Humanities Forum - Jennifer McBryan, "The Rehumanization of Art: Ekphrasis and Expressionism in Luis Martin-Santos's Tiempo de silencio"

Wednesday, March 5, 2014 ( 1:00 pm to 2:00 pm )

Location: Morton 324, Stevens Institute of Technology

Contact: 
gdobbins@stevens.edu

Humanities Forum, March 5, 2014
"The Rehumanization of Art: Ekphrasis and Expressionism in Luis Martín-Santos’s Tiempo de silencio"

By Jennifer McBryan (Teaching Assistant Professor, The Freshman Experience)

ABSTRACT
The Spanish essayist and philosopher José Ortega y Gasset published an essay in 1925 called “The Dehumanization of Art and Ideas About the Novel,” in which he argued that modernism, with its increasing insistence on abstract representation, constituted a forward step toward “a purification of art,” a process that entailed “a progressive elimination of the human, all too human, elements predominant in romantic and naturalistic production.” This process, in Ortega y Gasset’s view, carried with it the added bonus that it “segregates from the shapeless mass of the many two different castes of men” – those who understand the new art, and those who do not. Thirty-six years later, the psychiatrist Luis Martín-Santos challenged this theory by means of ekphrastic narrative in his only completed novel, Tiempo de silencio. In several key scenes, Martín-Santos deploys modernist visual aesthetics to undercut Ortega y Gasset’s “sociological analysis of art,” recreating modernism’s visual abstraction in a manner that emphasizes modern art’s capacity to rehumanize the subject’s experience in an ailing society. In examining these scenes in relation to Martín-Santos’s many psychological and philosophical influences, this talk explores the role of abstraction in abetting this Franco-era author’s profound sociological critique during a time of extreme political repression.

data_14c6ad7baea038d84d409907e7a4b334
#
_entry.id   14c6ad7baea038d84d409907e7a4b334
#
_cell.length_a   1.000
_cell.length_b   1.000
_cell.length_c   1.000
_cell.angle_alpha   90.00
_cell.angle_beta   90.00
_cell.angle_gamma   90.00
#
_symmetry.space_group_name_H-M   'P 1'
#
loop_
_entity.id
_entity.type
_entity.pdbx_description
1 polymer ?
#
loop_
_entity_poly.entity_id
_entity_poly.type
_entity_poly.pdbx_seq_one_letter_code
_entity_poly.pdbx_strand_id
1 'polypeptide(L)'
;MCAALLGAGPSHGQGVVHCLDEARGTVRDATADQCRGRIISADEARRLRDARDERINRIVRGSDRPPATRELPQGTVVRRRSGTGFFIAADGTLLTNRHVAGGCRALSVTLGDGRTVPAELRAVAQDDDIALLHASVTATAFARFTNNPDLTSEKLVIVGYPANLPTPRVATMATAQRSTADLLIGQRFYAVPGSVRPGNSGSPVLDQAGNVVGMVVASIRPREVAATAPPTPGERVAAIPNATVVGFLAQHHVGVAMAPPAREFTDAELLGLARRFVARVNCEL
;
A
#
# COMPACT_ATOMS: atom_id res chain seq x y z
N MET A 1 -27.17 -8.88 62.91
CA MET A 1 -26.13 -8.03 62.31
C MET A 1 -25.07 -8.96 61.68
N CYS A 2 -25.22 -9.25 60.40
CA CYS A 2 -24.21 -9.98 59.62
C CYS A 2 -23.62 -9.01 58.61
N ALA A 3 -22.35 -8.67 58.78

BIOGRAPHY
Jennifer McBryan is a Teaching Assistant Professor of Writing and Humanities at Stevens. She holds a B.A. in Comparative Literature and the History of Art from Bryn Mawr College and a Ph.D. in Comparative Literature from Rutgers University, where she concentrated her research on Paul Gauguin’s Ancient Near Eastern influences in Noa Noa.  McBryan currently serves as Director of the Freshman Experience at Stevens and continues to explore the intersections of literary and visual aesthetics in her research.